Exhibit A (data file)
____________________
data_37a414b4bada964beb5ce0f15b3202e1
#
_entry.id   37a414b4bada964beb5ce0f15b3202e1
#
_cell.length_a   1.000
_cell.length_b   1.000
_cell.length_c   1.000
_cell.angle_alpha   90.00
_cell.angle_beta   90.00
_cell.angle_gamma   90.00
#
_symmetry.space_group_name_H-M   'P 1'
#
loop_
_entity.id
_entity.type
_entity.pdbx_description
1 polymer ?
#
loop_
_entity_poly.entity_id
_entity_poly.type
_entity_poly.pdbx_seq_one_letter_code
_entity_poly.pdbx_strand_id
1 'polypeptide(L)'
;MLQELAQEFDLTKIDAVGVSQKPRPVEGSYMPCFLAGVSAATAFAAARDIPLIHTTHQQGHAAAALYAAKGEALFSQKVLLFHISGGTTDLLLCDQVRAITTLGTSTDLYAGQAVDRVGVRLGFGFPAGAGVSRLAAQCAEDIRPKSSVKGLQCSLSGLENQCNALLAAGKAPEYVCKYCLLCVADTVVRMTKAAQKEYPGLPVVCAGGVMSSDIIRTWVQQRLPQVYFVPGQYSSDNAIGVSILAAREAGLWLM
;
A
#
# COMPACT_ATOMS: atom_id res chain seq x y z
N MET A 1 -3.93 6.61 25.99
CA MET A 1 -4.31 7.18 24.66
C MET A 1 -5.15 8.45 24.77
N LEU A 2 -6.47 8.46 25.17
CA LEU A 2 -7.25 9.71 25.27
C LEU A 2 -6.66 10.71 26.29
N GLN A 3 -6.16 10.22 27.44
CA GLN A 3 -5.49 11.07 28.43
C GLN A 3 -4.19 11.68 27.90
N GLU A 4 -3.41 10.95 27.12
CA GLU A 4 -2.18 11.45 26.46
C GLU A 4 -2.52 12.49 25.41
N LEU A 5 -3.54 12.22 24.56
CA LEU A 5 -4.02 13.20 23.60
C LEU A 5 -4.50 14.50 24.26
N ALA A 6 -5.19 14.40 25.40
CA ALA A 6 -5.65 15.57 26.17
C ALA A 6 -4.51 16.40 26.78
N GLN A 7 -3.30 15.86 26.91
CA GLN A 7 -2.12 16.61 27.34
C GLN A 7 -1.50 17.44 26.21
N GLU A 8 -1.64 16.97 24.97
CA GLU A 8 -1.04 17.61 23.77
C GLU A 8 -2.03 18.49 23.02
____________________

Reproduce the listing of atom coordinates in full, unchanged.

data_37a414b4bada964beb5ce0f15b3202e1
#
_entry.id   37a414b4bada964beb5ce0f15b3202e1
#
_cell.length_a   1.000
_cell.length_b   1.000
_cell.length_c   1.000
_cell.angle_alpha   90.00
_cell.angle_beta   90.00
_cell.angle_gamma   90.00
#
_symmetry.space_group_name_H-M   'P 1'
#
loop_
_entity.id
_entity.type
_entity.pdbx_description
1 polymer ?
#
loop_
_entity_poly.entity_id
_entity_poly.type
_entity_poly.pdbx_seq_one_letter_code
_entity_poly.pdbx_strand_id
1 'polypeptide(L)'
;MLQELAQEFDLTKIDAVGVSQKPRPVEGSYMPCFLAGVSAATAFAAARDIPLIHTTHQQGHAAAALYAAKGEALFSQKVLLFHISGGTTDLLLCDQVRAITTLGTSTDLYAGQAVDRVGVRLGFGFPAGAGVSRLAAQCAEDIRPKSSVKGLQCSLSGLENQCNALLAAGKAPEYVCKYCLLCVADTVVRMTKAAQKEYPGLPVVCAGGVMSSDIIRTWVQQRLPQVYFVPGQYSSDNAIGVSILAAREAGLWLM
;
A
#
# COMPACT_ATOMS: atom_id res chain seq x y z
N MET A 1 -3.93 6.61 25.99
CA MET A 1 -4.31 7.18 24.66
C MET A 1 -5.15 8.45 24.77
N LEU A 2 -6.47 8.46 25.17
CA LEU A 2 -7.25 9.71 25.27
C LEU A 2 -6.66 10.71 26.29
N GLN A 3 -6.16 10.22 27.44
CA GLN A 3 -5.49 11.07 28.43
C GLN A 3 -4.19 11.68 27.90
N GLU A 4 -3.41 10.95 27.12
CA GLU A 4 -2.18 11.45 26.46
C GLU A 4 -2.52 12.49 25.41
N LEU A 5 -3.54 12.22 24.56
CA LEU A 5 -4.02 13.20 23.60
C LEU A 5 -4.50 14.50 24.26
N ALA A 6 -5.19 14.40 25.40
CA ALA A 6 -5.65 15.57 26.17
C ALA A 6 -4.51 16.40 26.78
N GLN A 7 -3.30 15.86 26.91
CA GLN A 7 -2.12 16.61 27.34
C GLN A 7 -1.50 17.44 26.21
N GLU A 8 -1.64 16.97 24.97
CA GLU A 8 -1.04 17.61 23.77
C GLU A 8 -2.03 18.49 23.02